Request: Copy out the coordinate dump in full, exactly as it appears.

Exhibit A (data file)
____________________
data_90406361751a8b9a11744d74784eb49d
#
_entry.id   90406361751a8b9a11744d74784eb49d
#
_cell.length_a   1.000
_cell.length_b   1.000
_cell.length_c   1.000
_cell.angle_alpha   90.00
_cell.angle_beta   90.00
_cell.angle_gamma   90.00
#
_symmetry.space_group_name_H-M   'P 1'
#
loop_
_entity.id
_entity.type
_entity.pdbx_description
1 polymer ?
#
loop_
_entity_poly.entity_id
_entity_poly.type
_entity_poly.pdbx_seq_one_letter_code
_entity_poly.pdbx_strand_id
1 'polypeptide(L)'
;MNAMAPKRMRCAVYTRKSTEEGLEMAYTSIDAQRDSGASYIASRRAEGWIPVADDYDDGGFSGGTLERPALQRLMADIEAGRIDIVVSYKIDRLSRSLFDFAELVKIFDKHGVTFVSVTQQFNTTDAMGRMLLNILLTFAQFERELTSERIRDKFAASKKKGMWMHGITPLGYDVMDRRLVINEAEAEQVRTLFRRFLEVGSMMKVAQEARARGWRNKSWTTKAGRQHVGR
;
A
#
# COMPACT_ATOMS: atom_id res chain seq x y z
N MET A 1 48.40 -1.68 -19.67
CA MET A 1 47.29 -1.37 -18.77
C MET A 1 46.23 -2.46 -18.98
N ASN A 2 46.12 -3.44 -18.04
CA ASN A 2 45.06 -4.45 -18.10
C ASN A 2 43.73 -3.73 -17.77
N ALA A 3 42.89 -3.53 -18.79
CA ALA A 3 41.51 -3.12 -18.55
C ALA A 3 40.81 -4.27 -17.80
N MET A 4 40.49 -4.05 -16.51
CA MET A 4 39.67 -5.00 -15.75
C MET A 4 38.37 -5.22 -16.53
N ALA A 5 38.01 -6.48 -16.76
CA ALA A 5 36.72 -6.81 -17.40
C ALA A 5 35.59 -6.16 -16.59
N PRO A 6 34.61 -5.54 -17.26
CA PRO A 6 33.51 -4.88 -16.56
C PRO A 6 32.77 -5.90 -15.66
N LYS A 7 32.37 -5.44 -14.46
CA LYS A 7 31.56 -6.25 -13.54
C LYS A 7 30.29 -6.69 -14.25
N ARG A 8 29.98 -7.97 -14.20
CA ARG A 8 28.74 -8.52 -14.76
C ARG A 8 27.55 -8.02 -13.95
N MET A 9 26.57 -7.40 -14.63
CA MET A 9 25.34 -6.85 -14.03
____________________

data_90406361751a8b9a11744d74784eb49d
#
_entry.id   90406361751a8b9a11744d74784eb49d
#
_cell.length_a   1.000
_cell.length_b   1.000
_cell.length_c   1.000
_cell.angle_alpha   90.00
_cell.angle_beta   90.00
_cell.angle_gamma   90.00
#
_symmetry.space_group_name_H-M   'P 1'
#
loop_
_entity.id
_entity.type
_entity.pdbx_description
1 polymer ?
#
loop_
_entity_poly.entity_id
_entity_poly.type
_entity_poly.pdbx_seq_one_letter_code
_entity_poly.pdbx_strand_id
1 'polypeptide(L)'
;MNAMAPKRMRCAVYTRKSTEEGLEMAYTSIDAQRDSGASYIASRRAEGWIPVADDYDDGGFSGGTLERPALQRLMADIEAGRIDIVVSYKIDRLSRSLFDFAELVKIFDKHGVTFVSVTQQFNTTDAMGRMLLNILLTFAQFERELTSERIRDKFAASKKKGMWMHGITPLGYDVMDRRLVINEAEAEQVRTLFRRFLEVGSMMKVAQEARARGWRNKSWTTKAGRQHVGR
;
A
#
# COMPACT_ATOMS: atom_id res chain seq x y z
N MET A 1 48.40 -1.68 -19.67
CA MET A 1 47.29 -1.37 -18.77
C MET A 1 46.23 -2.46 -18.98
N ASN A 2 46.12 -3.44 -18.04
CA ASN A 2 45.06 -4.45 -18.10
C ASN A 2 43.73 -3.73 -17.77
N ALA A 3 42.89 -3.53 -18.79
CA ALA A 3 41.51 -3.12 -18.55
C ALA A 3 40.81 -4.27 -17.80
N MET A 4 40.49 -4.05 -16.51
CA MET A 4 39.67 -5.00 -15.75
C MET A 4 38.37 -5.22 -16.53
N ALA A 5 38.01 -6.48 -16.76
CA ALA A 5 36.72 -6.81 -17.40
C ALA A 5 35.59 -6.16 -16.59
N PRO A 6 34.61 -5.54 -17.26
CA PRO A 6 33.51 -4.88 -16.56
C PRO A 6 32.77 -5.90 -15.66
N LYS A 7 32.37 -5.44 -14.46
CA LYS A 7 31.56 -6.25 -13.54
C LYS A 7 30.29 -6.69 -14.25
N ARG A 8 29.98 -7.97 -14.20
CA ARG A 8 28.74 -8.52 -14.76
C ARG A 8 27.55 -8.02 -13.95
N MET A 9 26.57 -7.40 -14.63
CA MET A 9 25.34 -6.85 -14.03